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Venice: The rediscovery of Gotthard Schuh


The exhibition L’ultima Venezia, combined with a number of study and research initiatives about life in Venice in the years from the end of the Second World War to the flood in 1966, is dedicated in ideal terms, for the centenary of his birth, to Vittore Branca (1913–2004), who was vice-president and president of the Istituto Veneto for almost a decade. He was representative of a group of men, Venetian by origin or Venetian by adoption, who, with admirable sensitivity, were capable of loving and understanding this city, of animating it with a profound and not merely ephemeral cultural life – rich in values and open to the world – , and who consolidated the legacy of international prestige that we have inherited, and that we are called upon to preserve and enhance.

The last Venice? 

There are many «last Venices»: precariously built upon water, the city periodically seems destined to disappear. But Venice has demonstrated scores of times that it is capable of surviving the most ruinous tragedies and of transforming itself. Our vow is that in the midst of the great changes that characterize our age, Venice will once again prove able to transform itself, without, however, losing any of the extraordinary magic that has made it so greatly loved and celebrated over the centuries. Our hope is that Schuh’s photos may enable us to rediscover some of that magic, so that we can ensure it is not entirely lost.

From the «Preface» by Gian Antonio Danieli, president of the Istituto Veneto di Scienze, Lettere ed Arti

Gotthard Schuh was born on 22 December 1897 in Schöneberg (Berlin). After an academic education he embarked on his career as an artist by taking up painting. However, in 1926 he became interested in photography, focussing principally on daily life in central Europe and Italy. In 1927 he married Marga Zürcher, which prompted him to move to Paris, where he continued to experiment with photography and also did portraits of such eminent figures as Picasso, Braque and Léger.

In 1931 he began a long and fruitful collaboration with Arnold Kübler and the weekly «Zürcher Illustrierte»; many of his photographs also appeared in the magazines «Vu», «Paris-Match», «Berliner Illustrirte» and «Life». 

In 1933 he participated in an important group exhibition, «Die neue Fotografie in der Schweiz», at the Gewerbemuseum in Basel.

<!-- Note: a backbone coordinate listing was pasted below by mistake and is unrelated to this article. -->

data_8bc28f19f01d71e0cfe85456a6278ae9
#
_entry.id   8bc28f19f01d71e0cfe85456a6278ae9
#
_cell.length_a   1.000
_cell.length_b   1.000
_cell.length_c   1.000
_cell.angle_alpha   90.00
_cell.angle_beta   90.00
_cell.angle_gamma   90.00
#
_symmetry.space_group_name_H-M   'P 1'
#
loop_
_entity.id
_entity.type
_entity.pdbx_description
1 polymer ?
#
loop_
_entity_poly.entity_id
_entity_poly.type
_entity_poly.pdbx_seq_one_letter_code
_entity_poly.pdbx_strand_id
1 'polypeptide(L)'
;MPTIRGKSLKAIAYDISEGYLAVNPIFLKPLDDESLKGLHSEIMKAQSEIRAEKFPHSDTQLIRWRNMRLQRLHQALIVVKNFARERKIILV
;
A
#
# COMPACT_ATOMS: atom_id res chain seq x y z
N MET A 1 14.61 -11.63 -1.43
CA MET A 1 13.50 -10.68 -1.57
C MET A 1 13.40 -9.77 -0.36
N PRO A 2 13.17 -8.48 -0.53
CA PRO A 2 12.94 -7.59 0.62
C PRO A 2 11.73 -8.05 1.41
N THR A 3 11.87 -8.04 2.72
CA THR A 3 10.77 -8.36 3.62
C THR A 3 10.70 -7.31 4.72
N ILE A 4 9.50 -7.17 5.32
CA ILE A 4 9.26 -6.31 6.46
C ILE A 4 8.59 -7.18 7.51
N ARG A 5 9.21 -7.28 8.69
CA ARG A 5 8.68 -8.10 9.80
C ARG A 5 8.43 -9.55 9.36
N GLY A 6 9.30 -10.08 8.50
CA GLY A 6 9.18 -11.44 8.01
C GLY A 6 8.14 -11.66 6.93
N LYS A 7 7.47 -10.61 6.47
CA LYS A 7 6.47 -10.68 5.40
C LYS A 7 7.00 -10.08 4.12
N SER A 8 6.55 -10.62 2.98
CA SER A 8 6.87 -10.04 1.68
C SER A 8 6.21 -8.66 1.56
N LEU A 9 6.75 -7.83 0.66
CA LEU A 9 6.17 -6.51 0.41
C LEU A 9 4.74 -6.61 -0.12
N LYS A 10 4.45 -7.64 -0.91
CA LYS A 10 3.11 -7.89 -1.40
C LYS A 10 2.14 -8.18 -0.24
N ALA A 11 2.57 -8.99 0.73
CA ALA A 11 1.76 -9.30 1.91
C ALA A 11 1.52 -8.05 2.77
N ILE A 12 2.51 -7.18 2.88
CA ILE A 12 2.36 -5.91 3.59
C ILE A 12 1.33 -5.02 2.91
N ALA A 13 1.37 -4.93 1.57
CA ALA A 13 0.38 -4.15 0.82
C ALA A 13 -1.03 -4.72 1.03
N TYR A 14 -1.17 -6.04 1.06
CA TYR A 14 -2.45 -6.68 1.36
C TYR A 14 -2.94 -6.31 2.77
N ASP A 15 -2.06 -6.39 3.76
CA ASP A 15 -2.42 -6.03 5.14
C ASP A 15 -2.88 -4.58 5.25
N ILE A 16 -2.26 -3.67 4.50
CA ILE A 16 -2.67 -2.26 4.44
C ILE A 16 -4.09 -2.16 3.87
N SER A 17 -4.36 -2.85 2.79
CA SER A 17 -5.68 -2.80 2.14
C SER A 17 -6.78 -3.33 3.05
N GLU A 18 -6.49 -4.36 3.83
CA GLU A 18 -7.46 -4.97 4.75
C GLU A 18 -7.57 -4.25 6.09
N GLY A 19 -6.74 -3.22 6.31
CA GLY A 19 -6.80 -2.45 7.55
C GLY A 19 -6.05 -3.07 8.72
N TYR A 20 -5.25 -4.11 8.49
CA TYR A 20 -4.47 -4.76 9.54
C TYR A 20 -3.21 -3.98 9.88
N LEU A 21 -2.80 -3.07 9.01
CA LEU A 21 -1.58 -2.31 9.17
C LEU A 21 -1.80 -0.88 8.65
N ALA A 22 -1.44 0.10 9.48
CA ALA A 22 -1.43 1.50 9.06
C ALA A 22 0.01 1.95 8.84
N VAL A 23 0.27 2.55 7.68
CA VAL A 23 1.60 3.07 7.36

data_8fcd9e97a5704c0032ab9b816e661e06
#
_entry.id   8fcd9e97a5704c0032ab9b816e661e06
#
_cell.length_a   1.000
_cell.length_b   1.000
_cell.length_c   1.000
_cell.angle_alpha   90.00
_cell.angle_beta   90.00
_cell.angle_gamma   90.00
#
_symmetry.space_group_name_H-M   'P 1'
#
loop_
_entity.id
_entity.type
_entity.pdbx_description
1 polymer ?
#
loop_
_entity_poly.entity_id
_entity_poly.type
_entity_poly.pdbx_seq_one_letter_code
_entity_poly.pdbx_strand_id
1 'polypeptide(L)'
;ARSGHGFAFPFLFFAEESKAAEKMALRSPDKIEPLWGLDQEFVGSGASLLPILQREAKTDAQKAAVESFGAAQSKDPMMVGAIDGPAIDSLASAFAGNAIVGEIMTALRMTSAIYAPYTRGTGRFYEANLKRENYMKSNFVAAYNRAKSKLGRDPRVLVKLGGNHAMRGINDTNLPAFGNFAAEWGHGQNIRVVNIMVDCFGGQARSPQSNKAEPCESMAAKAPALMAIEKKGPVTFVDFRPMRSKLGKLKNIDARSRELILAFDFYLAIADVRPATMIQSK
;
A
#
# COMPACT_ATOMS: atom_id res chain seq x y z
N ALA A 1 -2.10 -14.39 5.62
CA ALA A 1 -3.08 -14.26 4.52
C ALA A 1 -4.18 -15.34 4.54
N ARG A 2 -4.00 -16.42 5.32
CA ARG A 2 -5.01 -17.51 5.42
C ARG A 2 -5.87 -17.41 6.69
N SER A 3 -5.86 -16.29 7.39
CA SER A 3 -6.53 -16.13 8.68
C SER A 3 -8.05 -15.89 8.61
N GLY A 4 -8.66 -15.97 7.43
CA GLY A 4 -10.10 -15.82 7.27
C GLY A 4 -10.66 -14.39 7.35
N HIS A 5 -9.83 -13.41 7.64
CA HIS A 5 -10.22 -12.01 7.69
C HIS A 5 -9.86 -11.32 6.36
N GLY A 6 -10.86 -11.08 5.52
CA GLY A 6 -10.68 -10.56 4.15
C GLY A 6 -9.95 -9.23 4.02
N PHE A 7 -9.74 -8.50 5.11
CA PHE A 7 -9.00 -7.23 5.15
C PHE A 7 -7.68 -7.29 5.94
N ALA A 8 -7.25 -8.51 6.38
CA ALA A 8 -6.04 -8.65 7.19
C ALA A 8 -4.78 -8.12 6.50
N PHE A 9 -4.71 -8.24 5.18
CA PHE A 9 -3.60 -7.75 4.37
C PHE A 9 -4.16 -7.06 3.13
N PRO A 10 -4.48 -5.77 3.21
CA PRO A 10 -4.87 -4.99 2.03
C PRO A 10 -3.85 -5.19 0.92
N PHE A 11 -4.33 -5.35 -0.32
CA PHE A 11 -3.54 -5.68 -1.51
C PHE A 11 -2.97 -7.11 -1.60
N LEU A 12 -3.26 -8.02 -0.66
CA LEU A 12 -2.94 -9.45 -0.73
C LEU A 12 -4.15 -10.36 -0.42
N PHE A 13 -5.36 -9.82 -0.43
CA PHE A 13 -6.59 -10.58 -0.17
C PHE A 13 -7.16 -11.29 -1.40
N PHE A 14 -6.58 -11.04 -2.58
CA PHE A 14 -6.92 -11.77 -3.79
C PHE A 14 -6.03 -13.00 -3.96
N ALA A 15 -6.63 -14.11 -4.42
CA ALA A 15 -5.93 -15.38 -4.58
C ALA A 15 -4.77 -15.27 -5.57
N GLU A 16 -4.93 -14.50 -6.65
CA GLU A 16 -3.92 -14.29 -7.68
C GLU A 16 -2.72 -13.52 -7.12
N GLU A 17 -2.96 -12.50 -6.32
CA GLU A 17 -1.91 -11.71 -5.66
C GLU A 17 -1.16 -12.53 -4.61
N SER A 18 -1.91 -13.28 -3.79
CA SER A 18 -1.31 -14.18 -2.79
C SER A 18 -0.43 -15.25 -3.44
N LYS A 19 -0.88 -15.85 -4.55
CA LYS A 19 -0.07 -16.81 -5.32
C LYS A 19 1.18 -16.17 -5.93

In 1935 he was diagnosed with multiple sclerosis, but continued to work as a photojournalist, and in 1936 he also began to collaborate with Manuel Gasser, a journalist and writer, with whom, he founded the Fotostiftung Schweiz in 1971. 
On 16 March 1938 Schuh sailed from Genoa on a trip to Indonesia, where he visited the islands of Sumatra, Java and Bali. The result of this fundamental experience was the book Inseln der Götter, published in 1941 and later reprinted and translated into several languages. However, upon his return Schuh separated from his wife, with whom he had had a son, and accepted the post of managing graphic editor at «Das Wochenende», the illustrated insert of the newspaper «Neue Zürcher Zeitung». This new job also enabled him to collect his works into monographs and create a new family: in 1944 he married Annamarie Custer, and they had two daughters. 

In order to promote photography, in 1951 Schuh founded the Kollegium Schweizerischer Photographen with Werner Bischof, Walter Läubli, Paul Senn and Jakob Tuggener. They were subsequently joined by Kurt Blum, Christian Staub, René Groebli and Robert Frank. 

Since 1953 Schuh spent his summer time in the Canton Ticino, and went back to painting, which he had abandoned many years earlier. In 1957 Schuh exhibited at the Photography Biennale in Venice, and was awarded the gold medal for the overall quality of his works; and the city of Venice was the subject of his last reportage, in 1963, published in the monograph Tage in Venedig in 1965. 
In 1967 Schuh was conferred with the title of Cavaliere del Lavoro della Repubblica Italiana for his fine portrayal of Italy over the course of his career. 
After a long illness Schuh died in Küssnacht (Zürich) on December 29 1969, at the age of 72.

L’Ultima Venezia
Gotthard Schuh. Photographs 1963
From March 22th to May 5th, 2013
Istituto Veneto di Scienze Lettere ed Arti
palazzo Loredan
Campo S. Stefano, 2945
30124 Venezia
Everyday 11am – 6pm
Free entrance

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